At a meeting of the National Governors Association over the weekend in Williamsburg, Virginia, US governors debated whether to expand their Medicaid programs under the Patient Protection and Affordable Care Act. A June 28 decision of the US Supreme Court upheld major provisions of the Obama administration-backed legislation, including the “individual mandate” requiring all but the poorest Americans to obtain insurance or pay a penalty.
But while ruling that a proposed expansion of Medicaid under the law was constitutional, in a 7-2 vote the high court struck down the ability of the federal government to enforce it, likening the proposed mechanism to “a gun to the head” and “economic dragooning” of the states. The legislation includes a provision that would have allowed the federal government to withhold all Medicaid funding for a state that refused to participate in the expansion of the health care program for the poor.
Seizing on the ruling of the Supreme Court, Republican governors of at least six states have openly stated they will not participate in the expansion. At least another 26 governors, including both Republicans and Democrats, have indicated they are undecided, according to interviews and public statements. By opting out of the expansion, states are poised to turn down potentially hundreds of billions of dollars in federal Medicaid funding, denying even this barebones coverage for millions of people who are presently uninsured.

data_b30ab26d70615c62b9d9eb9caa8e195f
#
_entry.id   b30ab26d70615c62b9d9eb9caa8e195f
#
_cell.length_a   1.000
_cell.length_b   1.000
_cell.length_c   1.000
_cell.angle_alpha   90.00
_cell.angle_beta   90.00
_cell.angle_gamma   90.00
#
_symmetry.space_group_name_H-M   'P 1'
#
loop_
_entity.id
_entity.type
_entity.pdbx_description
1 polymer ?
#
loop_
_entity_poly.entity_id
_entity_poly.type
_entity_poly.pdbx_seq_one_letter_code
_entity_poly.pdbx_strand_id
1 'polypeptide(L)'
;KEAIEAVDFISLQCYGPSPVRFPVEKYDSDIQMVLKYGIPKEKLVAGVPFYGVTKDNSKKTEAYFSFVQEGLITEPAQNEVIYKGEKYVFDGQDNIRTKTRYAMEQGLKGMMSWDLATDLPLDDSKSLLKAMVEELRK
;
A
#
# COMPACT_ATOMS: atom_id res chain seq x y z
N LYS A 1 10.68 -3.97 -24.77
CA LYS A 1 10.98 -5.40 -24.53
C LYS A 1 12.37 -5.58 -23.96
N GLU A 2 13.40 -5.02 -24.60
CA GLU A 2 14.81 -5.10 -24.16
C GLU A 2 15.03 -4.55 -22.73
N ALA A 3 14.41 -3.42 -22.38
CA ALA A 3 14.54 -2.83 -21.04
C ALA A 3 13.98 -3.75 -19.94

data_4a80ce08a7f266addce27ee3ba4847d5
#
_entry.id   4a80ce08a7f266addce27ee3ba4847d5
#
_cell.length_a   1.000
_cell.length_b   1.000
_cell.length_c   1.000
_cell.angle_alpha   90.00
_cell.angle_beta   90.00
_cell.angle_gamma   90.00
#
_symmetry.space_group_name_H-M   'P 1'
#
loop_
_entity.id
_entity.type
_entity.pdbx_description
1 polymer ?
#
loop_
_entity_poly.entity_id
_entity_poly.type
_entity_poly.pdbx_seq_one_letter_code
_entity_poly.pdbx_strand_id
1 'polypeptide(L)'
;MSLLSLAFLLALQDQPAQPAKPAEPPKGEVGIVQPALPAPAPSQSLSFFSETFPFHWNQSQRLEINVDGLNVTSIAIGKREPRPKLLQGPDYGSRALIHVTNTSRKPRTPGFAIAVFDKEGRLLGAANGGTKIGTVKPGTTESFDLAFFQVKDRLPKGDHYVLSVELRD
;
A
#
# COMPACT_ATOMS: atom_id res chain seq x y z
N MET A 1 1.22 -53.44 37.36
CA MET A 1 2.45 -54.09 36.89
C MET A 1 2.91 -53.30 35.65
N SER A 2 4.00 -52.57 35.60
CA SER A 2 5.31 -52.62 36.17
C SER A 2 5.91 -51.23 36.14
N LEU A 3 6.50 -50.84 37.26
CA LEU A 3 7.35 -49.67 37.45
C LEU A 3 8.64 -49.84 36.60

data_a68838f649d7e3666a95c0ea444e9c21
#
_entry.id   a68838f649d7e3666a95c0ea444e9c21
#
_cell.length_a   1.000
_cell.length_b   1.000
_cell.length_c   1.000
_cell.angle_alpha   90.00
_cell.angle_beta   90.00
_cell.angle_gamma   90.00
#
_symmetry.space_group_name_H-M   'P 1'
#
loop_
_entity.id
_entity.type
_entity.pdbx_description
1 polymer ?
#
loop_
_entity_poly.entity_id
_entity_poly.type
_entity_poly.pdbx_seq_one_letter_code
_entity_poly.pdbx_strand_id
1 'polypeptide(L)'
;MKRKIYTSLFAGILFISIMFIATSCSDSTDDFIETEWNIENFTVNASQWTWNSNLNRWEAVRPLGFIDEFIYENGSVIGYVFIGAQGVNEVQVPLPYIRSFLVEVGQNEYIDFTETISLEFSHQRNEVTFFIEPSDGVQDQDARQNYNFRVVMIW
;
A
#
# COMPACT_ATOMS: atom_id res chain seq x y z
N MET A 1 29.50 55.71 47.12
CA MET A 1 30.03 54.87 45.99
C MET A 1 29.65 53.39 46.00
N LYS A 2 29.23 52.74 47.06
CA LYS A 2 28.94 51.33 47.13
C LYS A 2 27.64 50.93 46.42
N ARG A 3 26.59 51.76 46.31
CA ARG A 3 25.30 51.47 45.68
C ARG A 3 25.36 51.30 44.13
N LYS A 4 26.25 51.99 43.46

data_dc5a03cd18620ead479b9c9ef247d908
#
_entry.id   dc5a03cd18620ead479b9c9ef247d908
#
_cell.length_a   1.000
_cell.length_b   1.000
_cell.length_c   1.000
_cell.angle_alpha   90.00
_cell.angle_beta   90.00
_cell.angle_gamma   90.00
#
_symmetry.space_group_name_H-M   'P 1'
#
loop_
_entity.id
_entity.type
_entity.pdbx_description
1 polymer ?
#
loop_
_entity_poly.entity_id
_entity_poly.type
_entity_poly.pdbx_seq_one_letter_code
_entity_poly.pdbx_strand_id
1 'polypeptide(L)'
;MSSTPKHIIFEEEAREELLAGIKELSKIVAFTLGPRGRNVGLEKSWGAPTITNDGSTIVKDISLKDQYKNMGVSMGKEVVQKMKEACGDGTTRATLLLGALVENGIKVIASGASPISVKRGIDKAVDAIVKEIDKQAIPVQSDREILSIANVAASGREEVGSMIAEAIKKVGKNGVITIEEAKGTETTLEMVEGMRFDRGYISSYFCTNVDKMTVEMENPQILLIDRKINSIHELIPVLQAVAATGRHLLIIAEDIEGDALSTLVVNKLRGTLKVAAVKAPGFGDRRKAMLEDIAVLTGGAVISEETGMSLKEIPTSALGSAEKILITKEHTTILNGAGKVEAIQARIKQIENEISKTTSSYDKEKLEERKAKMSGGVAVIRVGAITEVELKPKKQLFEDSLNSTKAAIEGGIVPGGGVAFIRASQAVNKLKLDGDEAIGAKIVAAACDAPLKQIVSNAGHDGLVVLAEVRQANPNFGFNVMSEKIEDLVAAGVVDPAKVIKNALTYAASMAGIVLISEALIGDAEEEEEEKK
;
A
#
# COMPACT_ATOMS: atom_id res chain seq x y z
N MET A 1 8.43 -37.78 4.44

As the health care law was written, beginning in 2014 the Medicaid program—which is jointly funded and administered by the federal government and the states—would be expanded to cover everyone under age 65 with incomes up to 133 percent of the poverty line. As originally envisioned, this expansion would account for 17 million of the 30 million to gain insurance under the health care overhaul.
The federal government would pay for 100 percent of this expansion initially, gradually reduced down to 90 percent beginning in 2020. According to the Center on Budget and Policy Priorities, the federal government would pay an estimated $931 billion through 2022, leaving the states to pay $73 billion.
By opting out of the program, states could eventually leave millions of poor Americans without any health care coverage at all, because they would be ineligible for Medicaid and would also not qualify for the subsidies to be given to those with moderately higher incomes to buy private coverage on the insurance “exchanges.”